In my experience it's the ones who spend the least that complain the most - the people who were spending a proper sum for decent service in the first place already had and subsequently enjoyed the protection their spend gave them.
...the IQ doesn't seat 4 adults *and* any amount of luggage. In fact, saying it fits 4 adults is a bit a stretch - 3 full-sized blokes is comfortable enough for shorter journeys, but you couldn't fit a 4th bloke in there without having to scoot the drivers seat forward a fair bit. 'Adults' applies only when said adults are of Paris-esque frame and bulk.
Paris, because she likes to have a number of full-sized blokes inside her.
...they omitted the stage where you soak everything you can reach in WD40 for a few hours. I have no doubts that something as insignificant as the cold of space isn't going to stand in the way of WD40's magical powers.
Paris, she understands the important of being well lubed before trying to get nuts off.
That's only an issue in backward countries that persist in burning stuff to make electricity - those countries that use nuclear power to provide massive amounts of cheap electricity can welcome the electric car with open baguettes.
If this rankles with you, have a word with all those NIMBYs that object to anything nuclear.
...try actually *using* it for a while first - and let it actually build its indexes before slating it for disk/CPU load.
It was one of the features I most enjoyed in Vista, and in W7 it has been improved still further. After you let it build, which can take a few days to properly settle down, it enables me to search not just my own mailbox in a couple of seconds, but also indexes our shared mailboxes - and will include results from them just as quickly. Just checked, and my index has some 160k+ items in it, the very vast majority of which are email items. It even looks inside recognized attachments in emails and indexes them too.
The load it places on a system while generating the indexes takes but a few days. The benefits give you value for months. Once it's built the indexes the load to maintain them is minimal, there's very little ongoing CPU or disk load.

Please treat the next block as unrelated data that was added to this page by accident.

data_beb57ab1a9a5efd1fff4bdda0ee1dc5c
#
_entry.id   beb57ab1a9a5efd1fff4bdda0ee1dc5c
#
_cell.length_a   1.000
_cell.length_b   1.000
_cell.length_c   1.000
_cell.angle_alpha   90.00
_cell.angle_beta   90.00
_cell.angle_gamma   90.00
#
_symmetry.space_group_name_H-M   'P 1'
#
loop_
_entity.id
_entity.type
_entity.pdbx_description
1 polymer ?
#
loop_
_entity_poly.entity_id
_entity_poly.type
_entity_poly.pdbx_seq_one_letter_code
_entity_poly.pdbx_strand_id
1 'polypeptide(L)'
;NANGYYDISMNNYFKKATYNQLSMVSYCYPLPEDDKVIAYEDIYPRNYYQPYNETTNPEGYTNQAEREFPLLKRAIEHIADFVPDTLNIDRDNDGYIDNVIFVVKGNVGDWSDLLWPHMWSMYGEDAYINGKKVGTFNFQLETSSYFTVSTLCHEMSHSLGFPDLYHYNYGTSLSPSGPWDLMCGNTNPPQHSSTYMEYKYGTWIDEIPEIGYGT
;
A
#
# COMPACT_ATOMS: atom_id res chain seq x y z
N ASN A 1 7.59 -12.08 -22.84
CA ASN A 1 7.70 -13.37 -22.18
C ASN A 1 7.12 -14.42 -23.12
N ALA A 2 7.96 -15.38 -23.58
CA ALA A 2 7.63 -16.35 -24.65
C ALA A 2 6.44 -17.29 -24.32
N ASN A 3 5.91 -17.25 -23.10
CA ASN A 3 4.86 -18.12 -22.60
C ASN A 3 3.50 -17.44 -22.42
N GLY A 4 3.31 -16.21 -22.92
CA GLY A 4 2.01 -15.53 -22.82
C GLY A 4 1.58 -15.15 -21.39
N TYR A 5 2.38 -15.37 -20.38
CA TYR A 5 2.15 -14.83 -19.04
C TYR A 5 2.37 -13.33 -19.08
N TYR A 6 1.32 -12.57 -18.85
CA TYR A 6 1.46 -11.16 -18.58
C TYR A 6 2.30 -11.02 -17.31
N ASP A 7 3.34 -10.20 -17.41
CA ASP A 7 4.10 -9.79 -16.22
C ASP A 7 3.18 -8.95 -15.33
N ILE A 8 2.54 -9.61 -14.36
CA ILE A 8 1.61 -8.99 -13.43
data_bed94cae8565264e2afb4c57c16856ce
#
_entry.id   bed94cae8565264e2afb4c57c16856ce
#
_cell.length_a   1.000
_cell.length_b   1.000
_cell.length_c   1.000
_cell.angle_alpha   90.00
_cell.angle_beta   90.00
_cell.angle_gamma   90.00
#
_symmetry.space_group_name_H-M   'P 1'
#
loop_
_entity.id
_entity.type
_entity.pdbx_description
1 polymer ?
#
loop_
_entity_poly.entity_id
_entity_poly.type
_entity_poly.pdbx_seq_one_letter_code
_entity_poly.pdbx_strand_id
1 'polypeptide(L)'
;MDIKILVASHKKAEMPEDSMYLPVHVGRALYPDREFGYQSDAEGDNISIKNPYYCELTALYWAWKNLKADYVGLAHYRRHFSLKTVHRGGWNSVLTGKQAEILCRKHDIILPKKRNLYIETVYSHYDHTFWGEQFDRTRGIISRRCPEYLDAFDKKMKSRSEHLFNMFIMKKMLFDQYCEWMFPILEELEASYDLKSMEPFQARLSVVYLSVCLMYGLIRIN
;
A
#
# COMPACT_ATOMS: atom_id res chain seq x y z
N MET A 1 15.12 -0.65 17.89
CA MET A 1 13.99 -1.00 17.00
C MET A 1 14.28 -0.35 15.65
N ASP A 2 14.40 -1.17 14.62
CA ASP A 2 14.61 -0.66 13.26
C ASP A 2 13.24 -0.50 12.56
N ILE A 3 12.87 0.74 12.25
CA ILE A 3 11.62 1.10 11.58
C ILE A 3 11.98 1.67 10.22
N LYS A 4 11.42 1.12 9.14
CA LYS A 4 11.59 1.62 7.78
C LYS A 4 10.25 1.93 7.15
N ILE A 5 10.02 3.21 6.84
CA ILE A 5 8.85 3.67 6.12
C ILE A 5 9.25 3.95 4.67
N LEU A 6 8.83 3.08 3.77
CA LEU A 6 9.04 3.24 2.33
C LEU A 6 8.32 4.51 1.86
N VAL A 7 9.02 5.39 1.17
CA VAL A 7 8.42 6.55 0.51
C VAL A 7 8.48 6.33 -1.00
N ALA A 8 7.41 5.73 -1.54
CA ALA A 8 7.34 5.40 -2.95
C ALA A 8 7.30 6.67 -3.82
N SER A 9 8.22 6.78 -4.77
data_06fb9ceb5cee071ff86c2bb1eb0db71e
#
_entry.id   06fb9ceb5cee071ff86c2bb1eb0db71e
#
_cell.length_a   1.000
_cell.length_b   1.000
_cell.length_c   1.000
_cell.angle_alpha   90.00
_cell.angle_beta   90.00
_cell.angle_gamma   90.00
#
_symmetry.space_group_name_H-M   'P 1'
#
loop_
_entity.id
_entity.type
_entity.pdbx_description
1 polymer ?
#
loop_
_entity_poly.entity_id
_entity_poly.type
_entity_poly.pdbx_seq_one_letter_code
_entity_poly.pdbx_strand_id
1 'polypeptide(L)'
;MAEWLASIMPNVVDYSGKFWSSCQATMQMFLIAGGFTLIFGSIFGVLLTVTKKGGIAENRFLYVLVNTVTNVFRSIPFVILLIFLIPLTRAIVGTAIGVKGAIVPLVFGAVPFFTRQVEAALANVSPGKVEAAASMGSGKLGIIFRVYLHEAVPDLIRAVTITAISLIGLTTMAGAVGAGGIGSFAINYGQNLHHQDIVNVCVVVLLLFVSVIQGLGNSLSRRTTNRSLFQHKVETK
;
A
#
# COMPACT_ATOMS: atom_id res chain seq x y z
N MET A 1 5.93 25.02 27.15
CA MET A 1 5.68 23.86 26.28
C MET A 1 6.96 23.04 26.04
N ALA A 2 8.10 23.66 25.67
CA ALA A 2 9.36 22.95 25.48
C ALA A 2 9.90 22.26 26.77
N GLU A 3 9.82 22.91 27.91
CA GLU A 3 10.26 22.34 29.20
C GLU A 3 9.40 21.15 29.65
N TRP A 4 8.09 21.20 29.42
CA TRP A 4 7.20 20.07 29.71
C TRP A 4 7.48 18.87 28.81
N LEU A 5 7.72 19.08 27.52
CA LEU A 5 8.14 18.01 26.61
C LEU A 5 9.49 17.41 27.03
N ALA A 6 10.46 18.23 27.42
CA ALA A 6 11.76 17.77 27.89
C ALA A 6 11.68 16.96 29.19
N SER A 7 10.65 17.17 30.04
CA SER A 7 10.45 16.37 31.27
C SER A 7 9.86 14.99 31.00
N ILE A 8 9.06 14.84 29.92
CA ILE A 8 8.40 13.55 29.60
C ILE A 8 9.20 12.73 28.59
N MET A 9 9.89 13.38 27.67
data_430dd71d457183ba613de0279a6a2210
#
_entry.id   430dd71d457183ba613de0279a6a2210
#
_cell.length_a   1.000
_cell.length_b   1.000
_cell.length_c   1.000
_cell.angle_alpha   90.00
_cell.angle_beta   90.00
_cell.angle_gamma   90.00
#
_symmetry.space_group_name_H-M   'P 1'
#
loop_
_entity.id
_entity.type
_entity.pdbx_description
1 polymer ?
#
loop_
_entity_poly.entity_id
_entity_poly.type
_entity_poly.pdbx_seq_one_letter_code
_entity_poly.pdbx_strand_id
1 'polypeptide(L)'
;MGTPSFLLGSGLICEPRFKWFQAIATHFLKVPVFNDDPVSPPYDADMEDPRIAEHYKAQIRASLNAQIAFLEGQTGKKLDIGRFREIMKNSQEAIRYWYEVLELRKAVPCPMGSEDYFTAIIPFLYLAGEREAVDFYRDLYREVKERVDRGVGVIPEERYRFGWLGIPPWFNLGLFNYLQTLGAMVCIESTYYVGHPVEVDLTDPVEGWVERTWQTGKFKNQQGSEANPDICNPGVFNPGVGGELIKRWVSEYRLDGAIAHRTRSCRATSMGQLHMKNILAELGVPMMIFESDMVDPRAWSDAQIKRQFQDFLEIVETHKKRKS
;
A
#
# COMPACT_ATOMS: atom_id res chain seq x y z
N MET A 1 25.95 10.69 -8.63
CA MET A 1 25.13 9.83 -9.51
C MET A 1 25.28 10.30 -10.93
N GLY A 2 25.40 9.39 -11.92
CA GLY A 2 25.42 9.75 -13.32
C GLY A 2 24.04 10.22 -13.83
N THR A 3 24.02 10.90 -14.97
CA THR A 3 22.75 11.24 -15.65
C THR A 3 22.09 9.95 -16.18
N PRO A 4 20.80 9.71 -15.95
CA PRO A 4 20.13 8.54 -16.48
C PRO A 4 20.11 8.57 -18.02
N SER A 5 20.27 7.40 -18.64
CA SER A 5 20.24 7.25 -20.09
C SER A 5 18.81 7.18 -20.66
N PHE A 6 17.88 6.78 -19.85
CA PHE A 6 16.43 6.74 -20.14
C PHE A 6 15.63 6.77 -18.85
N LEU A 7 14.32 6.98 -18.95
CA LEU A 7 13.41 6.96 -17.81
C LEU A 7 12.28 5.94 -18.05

After chatting to a Seagate engineer, the deal is that this only happens when an event log on the drive itself reaches an exact figure. However if you reach this figure then the drive is probably fubar anyway. I recall that if the event log goes above this figure you're also safe - it's only if you cycle the power at that exact point you have an issue.
I am *not* a Seagate engineer, and the conversation was a couple of weeks ago, so I may have some details wrong, don't take as gospel, blah blah arse cover.
What is odd though that BB10 isn't a Seagate firmware code for those drives. Seagate firmwares start SN0x (SN06 is the latest).
Ah, but that's because here in Blighty we get all up in arms as soon as anyone even mentions the prospect of a nuclear power station, with NIMBY nitwits ensuring that they never get any further than the 'Hey, I have an idea' stage without so many complaints, caveats, protests and mouth-froths in the Daily Mail that anyone involved just gives up.
Whereas in France for example where they have massives amounts of very cheap, very low emission electricity, they can all tool around in electric cars all day long with smug grins on their faces.
CD checking is seriously annoying if, like me, you like to play games on the move on a laptop, and have to:
1) Take the DVD everywhere with you, exposing it to increased risk of damage
2) Take multiple DVD's with you in case you want to play more than one game - again, increasing the risk of damage and also making your bag heavier
3) In the case of Take2's Civilization games, the discs were so cheaply made that multiple clips/unclips from the laptop DVD drive caused the disc to crack from the centre outwards within 6 months. Didn't give me a free replacement though - I had to buy another copy of the game!
4) Use up valuable battery life powering the DVD drive, which in my case *also* prevents me from using the second battery in the modular bay thereby giving me a double whammy on the battery life.
It was Unreal Tournament that removed the CD check after a few months. An example of how it should be done.
Biting the hand that feeds IT © 1998–2019